In 2008, Sen. Chris Dodd led the effort to secure bi-partisan passage of an amendment to the Senate’s Budget Resolution recommending full funding for the MCH Block Grant. He also was one of the lead sponsors of the Newborn Screening Saves Lives Act, which became law on April 24, 2008. This bill establishes grant programs to provide for education and outreach on newborn screening and coordinated follow up care once newborn screening has been conducted. Earlier in his career, Sen. Dodd formed the first children’s caucus in the Senate and spent eight years fighting to enact the Family and Medical Leave Act, which has helped ensure that 50 million Americans don’t have to choose between their job and their family. Representative Roybal-Allard was one of the primary sponsors of the Newborn Screening Saves Lives Act in the House, and has a distinguished record of supporting both legislation and funding for MCH programs. Sen. Ted Kennedy was also awarded the Vince Hutchins MCH Leadership Award at the Annual Conference.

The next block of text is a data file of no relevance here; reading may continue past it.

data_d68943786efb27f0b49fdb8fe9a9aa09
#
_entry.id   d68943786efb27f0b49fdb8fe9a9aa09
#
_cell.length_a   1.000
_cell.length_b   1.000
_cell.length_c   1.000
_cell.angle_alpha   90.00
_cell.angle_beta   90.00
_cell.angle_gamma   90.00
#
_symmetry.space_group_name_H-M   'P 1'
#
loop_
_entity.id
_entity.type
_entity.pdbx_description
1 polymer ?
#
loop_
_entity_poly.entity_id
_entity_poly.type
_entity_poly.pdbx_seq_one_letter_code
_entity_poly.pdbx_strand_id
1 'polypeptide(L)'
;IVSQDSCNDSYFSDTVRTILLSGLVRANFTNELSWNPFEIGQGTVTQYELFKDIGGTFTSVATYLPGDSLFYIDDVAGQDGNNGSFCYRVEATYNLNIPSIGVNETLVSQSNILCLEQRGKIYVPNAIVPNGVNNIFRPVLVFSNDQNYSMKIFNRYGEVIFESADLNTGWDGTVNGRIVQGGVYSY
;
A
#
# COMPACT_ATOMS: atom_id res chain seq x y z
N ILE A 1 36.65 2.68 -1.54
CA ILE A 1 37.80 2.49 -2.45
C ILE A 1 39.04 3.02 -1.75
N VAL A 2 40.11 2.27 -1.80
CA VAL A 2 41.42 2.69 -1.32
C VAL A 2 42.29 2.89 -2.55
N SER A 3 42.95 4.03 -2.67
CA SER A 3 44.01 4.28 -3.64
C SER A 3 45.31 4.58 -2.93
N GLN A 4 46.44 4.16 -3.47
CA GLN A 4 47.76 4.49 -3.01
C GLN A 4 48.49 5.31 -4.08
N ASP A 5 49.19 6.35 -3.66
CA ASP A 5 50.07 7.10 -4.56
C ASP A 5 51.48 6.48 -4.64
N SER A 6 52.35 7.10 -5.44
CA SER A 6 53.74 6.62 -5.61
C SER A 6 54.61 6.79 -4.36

Ms. Magarik Haro accepted her award at the AMCHP Annual Conference. Due to a busy legislative calendar, neither Sen. Dodd nor Rep. Roybal-Allard were able to come to the conference, but a delegation of AMCHP leaders and staff were able to meet with Sen. Dodd and present his award on Capitol Hill (see photo). A similar award presentation is being scheduled with Rep. Roybal-Allard and Debbie Jessup.

 
AMCHP leaders and staff present Sen. Chris Dodd (D-CT) with the inaugural Legislative
Champions for MCH Award. From left – Brent Ewig, Director of Policy; Dr. Phyllis Sloyer,
AMCHP President; Sen. Dodd, Dr. Mike Fraser, AMCHP CEO; Nan Streeter, AMCHP Past-
President; and Joshua Brown, Senior Manager for Government Affairs.

  

FY 2009 Appropriations Finally Finishing Up